Add just a bit of olive oil to the reserved bacon grease, and reheat the Dutch oven until the fat is almost smoking. Carefully add the beef cubes in batches, taking care not to crowd the pan at all, and brown the beef cubes very well on all sides. As the beef becomes golden brown and caramelized, reserve it to the side, and continue to brown a fresh batch, till all of the beef cubes are very golden brown and crusty on all edges. Take your time doing this, as you are developing a very important flavor layer and do not want to skimp during this step.

When all of the beef is browned and reserved to the side, add the sliced carrot and onion to the pan and saute them till almost tender, 5-6 minutes, adding a bit more olive oil if it is needed. Return the browned beef and cooked bacon to into the pot with the vegetables, season with a good pinch of kosher salt and fresh cracked pepper, and sprinkle the flour over the top. Give the pot a good stir to distribute the flour, and then place the casserole uncovered in the middle of the preheated oven for 4 minutes. After 4 minutes, remove the pot, toss the mixture, and return to the oven to cook again for 4 minutes more. This process helps to brown and flavor the flour (which will thicken the sauce) and also reinforces a light crust on the beef. Remove the Dutch oven and reduce the oven’s temperature to 325F.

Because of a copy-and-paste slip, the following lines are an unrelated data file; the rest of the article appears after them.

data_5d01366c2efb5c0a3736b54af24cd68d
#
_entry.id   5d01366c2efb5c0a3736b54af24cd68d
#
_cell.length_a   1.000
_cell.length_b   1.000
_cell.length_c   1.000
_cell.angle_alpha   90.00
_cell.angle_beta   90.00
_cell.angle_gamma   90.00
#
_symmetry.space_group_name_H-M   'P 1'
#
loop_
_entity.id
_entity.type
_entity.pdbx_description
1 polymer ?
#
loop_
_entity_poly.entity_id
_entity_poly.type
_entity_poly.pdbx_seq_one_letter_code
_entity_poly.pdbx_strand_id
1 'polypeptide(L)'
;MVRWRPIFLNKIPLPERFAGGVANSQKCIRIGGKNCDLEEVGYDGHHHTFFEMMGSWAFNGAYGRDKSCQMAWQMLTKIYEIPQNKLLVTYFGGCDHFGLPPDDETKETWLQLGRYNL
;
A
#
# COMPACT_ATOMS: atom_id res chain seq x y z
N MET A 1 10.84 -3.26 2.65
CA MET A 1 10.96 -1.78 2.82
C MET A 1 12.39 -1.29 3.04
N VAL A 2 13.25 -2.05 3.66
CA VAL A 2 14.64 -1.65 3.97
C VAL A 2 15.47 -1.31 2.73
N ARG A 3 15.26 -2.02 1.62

Stir the wine and enough stock to just barely cover the meat into the pot. Add in the tomato paste, minced garlic, whole sprigs of herbs, and bay leaf. Stir the mixture to combine it, and cover the pot. Set the pot in the lower third of the preheated oven, and cook it for 2 1/2 – 3 hours. During the cooking process, peek into the pot once or twice to make sure that the liquid is simmering slowly and gently (ie, it is not at a rolling boil). Adjust the heat lower if it appears that the mixture is bubbling violently; however in a well-calibrated oven, 325F should be the perfect temperature. The meat is done when it yields very easily to the prick of a fork, and shreds apart with nearly no resistance.